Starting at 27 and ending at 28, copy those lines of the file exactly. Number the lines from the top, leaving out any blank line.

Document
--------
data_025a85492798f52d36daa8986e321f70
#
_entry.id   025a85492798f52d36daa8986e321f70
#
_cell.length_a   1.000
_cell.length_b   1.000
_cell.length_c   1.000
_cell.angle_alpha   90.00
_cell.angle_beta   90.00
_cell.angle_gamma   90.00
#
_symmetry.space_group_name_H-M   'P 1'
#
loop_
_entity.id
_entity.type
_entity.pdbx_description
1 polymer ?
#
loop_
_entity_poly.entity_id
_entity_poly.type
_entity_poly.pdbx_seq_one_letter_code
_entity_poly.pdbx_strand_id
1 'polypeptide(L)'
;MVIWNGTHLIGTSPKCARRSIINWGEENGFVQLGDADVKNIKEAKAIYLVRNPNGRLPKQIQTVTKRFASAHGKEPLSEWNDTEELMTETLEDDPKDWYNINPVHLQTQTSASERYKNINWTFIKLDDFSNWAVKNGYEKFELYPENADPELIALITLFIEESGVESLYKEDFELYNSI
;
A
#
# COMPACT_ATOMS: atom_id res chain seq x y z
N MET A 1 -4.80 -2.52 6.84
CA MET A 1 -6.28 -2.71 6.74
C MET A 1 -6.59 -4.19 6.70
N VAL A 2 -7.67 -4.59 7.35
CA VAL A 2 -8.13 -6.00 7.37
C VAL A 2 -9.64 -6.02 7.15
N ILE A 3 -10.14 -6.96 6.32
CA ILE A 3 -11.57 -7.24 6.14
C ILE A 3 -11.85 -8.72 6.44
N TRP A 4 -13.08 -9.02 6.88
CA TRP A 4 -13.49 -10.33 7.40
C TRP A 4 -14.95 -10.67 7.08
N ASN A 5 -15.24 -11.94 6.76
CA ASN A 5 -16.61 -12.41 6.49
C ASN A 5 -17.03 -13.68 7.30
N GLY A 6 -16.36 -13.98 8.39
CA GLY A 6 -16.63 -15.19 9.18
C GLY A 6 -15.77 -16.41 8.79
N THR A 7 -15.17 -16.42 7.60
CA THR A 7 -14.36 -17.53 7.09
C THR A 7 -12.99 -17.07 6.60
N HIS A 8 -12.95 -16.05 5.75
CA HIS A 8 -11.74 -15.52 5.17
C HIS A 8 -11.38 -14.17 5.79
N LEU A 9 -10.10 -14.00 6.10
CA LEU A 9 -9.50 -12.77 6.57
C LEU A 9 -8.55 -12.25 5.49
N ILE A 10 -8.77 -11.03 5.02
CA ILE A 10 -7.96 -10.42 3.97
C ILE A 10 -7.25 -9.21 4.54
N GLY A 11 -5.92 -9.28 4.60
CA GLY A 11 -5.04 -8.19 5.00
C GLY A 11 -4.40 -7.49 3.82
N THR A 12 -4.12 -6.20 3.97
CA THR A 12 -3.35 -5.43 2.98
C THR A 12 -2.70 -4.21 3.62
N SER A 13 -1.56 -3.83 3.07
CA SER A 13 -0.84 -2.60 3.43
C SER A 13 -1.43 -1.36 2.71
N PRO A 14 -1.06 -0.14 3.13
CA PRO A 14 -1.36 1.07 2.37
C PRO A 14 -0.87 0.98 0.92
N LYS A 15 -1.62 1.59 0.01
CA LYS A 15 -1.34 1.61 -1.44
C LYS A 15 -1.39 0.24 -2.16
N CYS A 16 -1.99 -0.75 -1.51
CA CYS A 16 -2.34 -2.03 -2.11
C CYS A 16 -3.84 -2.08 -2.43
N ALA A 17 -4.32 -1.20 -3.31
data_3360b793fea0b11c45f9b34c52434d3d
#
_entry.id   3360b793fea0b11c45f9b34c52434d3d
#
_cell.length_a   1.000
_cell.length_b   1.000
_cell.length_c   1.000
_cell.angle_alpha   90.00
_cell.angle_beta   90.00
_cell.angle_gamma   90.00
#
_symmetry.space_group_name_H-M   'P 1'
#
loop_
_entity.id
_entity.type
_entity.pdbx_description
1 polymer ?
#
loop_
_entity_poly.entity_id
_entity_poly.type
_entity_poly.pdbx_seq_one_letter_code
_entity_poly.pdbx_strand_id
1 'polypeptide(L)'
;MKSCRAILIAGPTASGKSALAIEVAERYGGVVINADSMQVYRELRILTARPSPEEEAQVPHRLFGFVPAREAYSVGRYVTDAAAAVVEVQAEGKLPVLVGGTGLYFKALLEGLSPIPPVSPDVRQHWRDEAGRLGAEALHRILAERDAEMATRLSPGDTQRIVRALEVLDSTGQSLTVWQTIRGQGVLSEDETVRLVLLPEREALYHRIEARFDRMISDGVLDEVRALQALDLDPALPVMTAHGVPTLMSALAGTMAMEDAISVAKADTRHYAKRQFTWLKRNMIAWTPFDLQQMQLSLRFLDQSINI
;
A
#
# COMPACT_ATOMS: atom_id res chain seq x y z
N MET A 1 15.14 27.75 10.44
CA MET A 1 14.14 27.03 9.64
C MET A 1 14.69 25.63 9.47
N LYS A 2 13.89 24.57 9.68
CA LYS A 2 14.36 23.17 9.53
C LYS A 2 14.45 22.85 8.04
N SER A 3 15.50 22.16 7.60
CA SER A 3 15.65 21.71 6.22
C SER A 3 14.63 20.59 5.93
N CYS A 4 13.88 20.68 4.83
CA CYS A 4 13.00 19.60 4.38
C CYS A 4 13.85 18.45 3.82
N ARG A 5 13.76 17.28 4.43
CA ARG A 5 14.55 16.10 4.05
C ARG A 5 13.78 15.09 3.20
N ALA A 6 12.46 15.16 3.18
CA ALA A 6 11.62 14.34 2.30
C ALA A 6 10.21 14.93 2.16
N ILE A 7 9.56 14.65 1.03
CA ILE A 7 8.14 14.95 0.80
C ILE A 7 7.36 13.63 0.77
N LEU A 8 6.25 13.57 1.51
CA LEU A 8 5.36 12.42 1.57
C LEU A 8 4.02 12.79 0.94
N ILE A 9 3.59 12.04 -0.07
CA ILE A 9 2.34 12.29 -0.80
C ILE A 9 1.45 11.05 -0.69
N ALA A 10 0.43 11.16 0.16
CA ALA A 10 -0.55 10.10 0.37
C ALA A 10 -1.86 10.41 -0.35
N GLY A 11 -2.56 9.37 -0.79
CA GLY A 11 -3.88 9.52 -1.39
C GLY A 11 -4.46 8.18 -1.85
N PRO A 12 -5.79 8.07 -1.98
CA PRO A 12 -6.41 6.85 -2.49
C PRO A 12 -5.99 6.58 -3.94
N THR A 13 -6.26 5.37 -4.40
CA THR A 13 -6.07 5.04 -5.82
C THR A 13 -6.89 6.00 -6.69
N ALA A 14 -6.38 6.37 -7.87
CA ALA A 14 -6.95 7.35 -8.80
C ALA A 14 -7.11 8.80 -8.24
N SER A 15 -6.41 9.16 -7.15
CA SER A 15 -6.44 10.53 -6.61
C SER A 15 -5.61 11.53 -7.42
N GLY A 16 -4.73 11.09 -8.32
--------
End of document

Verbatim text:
;
A